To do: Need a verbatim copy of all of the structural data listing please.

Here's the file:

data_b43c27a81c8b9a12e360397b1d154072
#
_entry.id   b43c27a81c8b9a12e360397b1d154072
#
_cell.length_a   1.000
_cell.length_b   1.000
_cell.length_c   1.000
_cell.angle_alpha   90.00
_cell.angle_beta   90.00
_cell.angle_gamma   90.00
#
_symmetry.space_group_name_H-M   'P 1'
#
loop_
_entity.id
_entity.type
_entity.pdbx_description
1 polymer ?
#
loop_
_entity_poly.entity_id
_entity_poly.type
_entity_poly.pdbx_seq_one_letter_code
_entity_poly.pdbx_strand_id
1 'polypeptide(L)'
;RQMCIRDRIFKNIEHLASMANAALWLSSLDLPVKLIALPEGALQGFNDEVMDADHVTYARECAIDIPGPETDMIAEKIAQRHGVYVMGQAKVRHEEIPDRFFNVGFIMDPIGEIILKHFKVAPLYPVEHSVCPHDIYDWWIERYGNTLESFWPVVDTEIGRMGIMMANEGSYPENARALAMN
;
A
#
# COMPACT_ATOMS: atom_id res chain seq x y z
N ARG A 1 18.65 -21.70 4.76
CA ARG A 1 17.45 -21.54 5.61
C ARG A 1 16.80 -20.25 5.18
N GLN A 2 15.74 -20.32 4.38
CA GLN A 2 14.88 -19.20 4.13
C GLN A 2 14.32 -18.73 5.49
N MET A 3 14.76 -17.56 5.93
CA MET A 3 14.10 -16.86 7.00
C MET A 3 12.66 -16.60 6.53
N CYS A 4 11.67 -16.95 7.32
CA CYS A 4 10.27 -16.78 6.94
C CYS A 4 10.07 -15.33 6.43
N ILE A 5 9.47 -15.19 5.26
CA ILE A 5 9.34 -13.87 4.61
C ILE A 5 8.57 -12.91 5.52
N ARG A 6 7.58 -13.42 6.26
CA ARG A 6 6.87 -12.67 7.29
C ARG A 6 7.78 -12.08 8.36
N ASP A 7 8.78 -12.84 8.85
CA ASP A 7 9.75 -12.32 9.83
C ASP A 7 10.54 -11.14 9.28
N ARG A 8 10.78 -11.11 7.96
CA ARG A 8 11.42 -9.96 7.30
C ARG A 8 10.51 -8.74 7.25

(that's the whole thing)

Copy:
data_b43c27a81c8b9a12e360397b1d154072
#
_entry.id   b43c27a81c8b9a12e360397b1d154072
#
_cell.length_a   1.000
_cell.length_b   1.000
_cell.length_c   1.000
_cell.angle_alpha   90.00
_cell.angle_beta   90.00
_cell.angle_gamma   90.00
#
_symmetry.space_group_name_H-M   'P 1'
#
loop_
_entity.id
_entity.type
_entity.pdbx_description
1 polymer ?
#
loop_
_entity_poly.entity_id
_entity_poly.type
_entity_poly.pdbx_seq_one_letter_code
_entity_poly.pdbx_strand_id
1 'polypeptide(L)'
;RQMCIRDRIFKNIEHLASMANAALWLSSLDLPVKLIALPEGALQGFNDEVMDADHVTYARECAIDIPGPETDMIAEKIAQRHGVYVMGQAKVRHEEIPDRFFNVGFIMDPIGEIILKHFKVAPLYPVEHSVCPHDIYDWWIERYGNTLESFWPVVDTEIGRMGIMMANEGSYPENARALAMN
;
A
#
# COMPACT_ATOMS: atom_id res chain seq x y z
N ARG A 1 18.65 -21.70 4.76
CA ARG A 1 17.45 -21.54 5.61
C ARG A 1 16.80 -20.25 5.18
N GLN A 2 15.74 -20.32 4.38
CA GLN A 2 14.88 -19.20 4.13
C GLN A 2 14.32 -18.73 5.49
N MET A 3 14.76 -17.56 5.93
CA MET A 3 14.10 -16.86 7.00
C MET A 3 12.66 -16.60 6.53
N CYS A 4 11.67 -16.95 7.32
CA CYS A 4 10.27 -16.78 6.94
C CYS A 4 10.07 -15.33 6.43
N ILE A 5 9.47 -15.19 5.26
CA ILE A 5 9.34 -13.87 4.61
C ILE A 5 8.57 -12.91 5.52
N ARG A 6 7.58 -13.42 6.26
CA ARG A 6 6.87 -12.67 7.29
C ARG A 6 7.78 -12.08 8.36
N ASP A 7 8.78 -12.84 8.85
CA ASP A 7 9.75 -12.32 9.83
C ASP A 7 10.54 -11.14 9.28
N ARG A 8 10.78 -11.11 7.96
CA ARG A 8 11.42 -9.96 7.30
C ARG A 8 10.51 -8.74 7.25